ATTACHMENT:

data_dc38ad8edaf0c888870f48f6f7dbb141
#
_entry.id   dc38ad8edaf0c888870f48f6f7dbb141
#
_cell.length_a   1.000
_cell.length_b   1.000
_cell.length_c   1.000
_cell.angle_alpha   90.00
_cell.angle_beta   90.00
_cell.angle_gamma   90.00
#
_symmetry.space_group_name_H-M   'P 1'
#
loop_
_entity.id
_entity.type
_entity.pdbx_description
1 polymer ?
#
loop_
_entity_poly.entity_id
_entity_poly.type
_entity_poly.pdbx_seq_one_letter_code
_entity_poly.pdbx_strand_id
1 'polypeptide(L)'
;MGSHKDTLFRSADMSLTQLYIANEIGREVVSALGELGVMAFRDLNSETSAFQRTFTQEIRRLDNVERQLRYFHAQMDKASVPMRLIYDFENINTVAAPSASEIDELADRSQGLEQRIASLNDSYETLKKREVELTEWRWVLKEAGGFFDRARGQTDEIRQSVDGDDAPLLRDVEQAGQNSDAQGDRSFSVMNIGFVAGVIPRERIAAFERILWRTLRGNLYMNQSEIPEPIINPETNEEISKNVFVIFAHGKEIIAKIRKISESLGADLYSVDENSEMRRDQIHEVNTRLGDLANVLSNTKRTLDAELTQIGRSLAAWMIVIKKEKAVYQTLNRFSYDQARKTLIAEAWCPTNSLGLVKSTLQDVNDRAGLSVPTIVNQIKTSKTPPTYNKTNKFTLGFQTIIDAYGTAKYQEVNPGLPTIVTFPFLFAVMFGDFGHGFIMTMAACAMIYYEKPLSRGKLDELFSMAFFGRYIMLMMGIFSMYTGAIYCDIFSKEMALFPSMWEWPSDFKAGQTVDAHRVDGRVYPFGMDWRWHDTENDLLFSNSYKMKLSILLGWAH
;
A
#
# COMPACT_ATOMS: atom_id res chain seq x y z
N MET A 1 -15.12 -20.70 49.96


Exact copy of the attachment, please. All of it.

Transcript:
data_dc38ad8edaf0c888870f48f6f7dbb141
#
_entry.id   dc38ad8edaf0c888870f48f6f7dbb141
#
_cell.length_a   1.000
_cell.length_b   1.000
_cell.length_c   1.000
_cell.angle_alpha   90.00
_cell.angle_beta   90.00
_cell.angle_gamma   90.00
#
_symmetry.space_group_name_H-M   'P 1'
#
loop_
_entity.id
_entity.type
_entity.pdbx_description
1 polymer ?
#
loop_
_entity_poly.entity_id
_entity_poly.type
_entity_poly.pdbx_seq_one_letter_code
_entity_poly.pdbx_strand_id
1 'polypeptide(L)'
;MGSHKDTLFRSADMSLTQLYIANEIGREVVSALGELGVMAFRDLNSETSAFQRTFTQEIRRLDNVERQLRYFHAQMDKASVPMRLIYDFENINTVAAPSASEIDELADRSQGLEQRIASLNDSYETLKKREVELTEWRWVLKEAGGFFDRARGQTDEIRQSVDGDDAPLLRDVEQAGQNSDAQGDRSFSVMNIGFVAGVIPRERIAAFERILWRTLRGNLYMNQSEIPEPIINPETNEEISKNVFVIFAHGKEIIAKIRKISESLGADLYSVDENSEMRRDQIHEVNTRLGDLANVLSNTKRTLDAELTQIGRSLAAWMIVIKKEKAVYQTLNRFSYDQARKTLIAEAWCPTNSLGLVKSTLQDVNDRAGLSVPTIVNQIKTSKTPPTYNKTNKFTLGFQTIIDAYGTAKYQEVNPGLPTIVTFPFLFAVMFGDFGHGFIMTMAACAMIYYEKPLSRGKLDELFSMAFFGRYIMLMMGIFSMYTGAIYCDIFSKEMALFPSMWEWPSDFKAGQTVDAHRVDGRVYPFGMDWRWHDTENDLLFSNSYKMKLSILLGWAH
;
A
#
# COMPACT_ATOMS: atom_id res chain seq x y z
N MET A 1 -15.12 -20.70 49.96